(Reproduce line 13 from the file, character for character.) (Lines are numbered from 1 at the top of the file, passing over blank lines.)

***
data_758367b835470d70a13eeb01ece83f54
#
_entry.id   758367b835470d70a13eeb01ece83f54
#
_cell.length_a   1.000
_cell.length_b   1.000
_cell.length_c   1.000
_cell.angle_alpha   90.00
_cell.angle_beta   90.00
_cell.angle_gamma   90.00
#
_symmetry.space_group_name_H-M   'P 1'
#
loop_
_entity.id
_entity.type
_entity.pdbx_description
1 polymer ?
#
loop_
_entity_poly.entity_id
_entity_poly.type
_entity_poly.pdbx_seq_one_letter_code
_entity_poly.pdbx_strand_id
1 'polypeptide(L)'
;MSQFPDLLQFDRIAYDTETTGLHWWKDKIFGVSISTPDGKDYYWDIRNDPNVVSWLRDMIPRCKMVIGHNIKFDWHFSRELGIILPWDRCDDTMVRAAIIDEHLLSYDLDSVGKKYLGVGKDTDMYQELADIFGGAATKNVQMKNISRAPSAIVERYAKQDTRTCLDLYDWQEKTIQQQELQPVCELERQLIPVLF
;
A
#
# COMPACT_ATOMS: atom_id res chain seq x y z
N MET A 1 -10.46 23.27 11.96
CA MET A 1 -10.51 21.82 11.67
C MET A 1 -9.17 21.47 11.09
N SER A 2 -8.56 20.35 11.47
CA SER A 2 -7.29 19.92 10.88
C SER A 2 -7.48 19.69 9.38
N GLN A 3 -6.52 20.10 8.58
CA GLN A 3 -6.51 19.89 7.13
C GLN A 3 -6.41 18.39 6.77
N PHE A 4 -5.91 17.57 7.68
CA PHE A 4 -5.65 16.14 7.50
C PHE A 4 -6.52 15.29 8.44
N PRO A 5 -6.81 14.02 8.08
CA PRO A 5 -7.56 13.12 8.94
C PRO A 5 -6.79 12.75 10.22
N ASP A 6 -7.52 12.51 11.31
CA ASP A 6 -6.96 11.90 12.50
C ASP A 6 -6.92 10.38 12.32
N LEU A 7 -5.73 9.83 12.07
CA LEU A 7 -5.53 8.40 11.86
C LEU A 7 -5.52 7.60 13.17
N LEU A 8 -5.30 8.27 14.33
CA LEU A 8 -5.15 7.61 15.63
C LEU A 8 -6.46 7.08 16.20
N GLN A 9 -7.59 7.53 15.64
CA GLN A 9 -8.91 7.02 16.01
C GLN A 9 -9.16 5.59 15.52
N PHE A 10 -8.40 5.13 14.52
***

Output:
#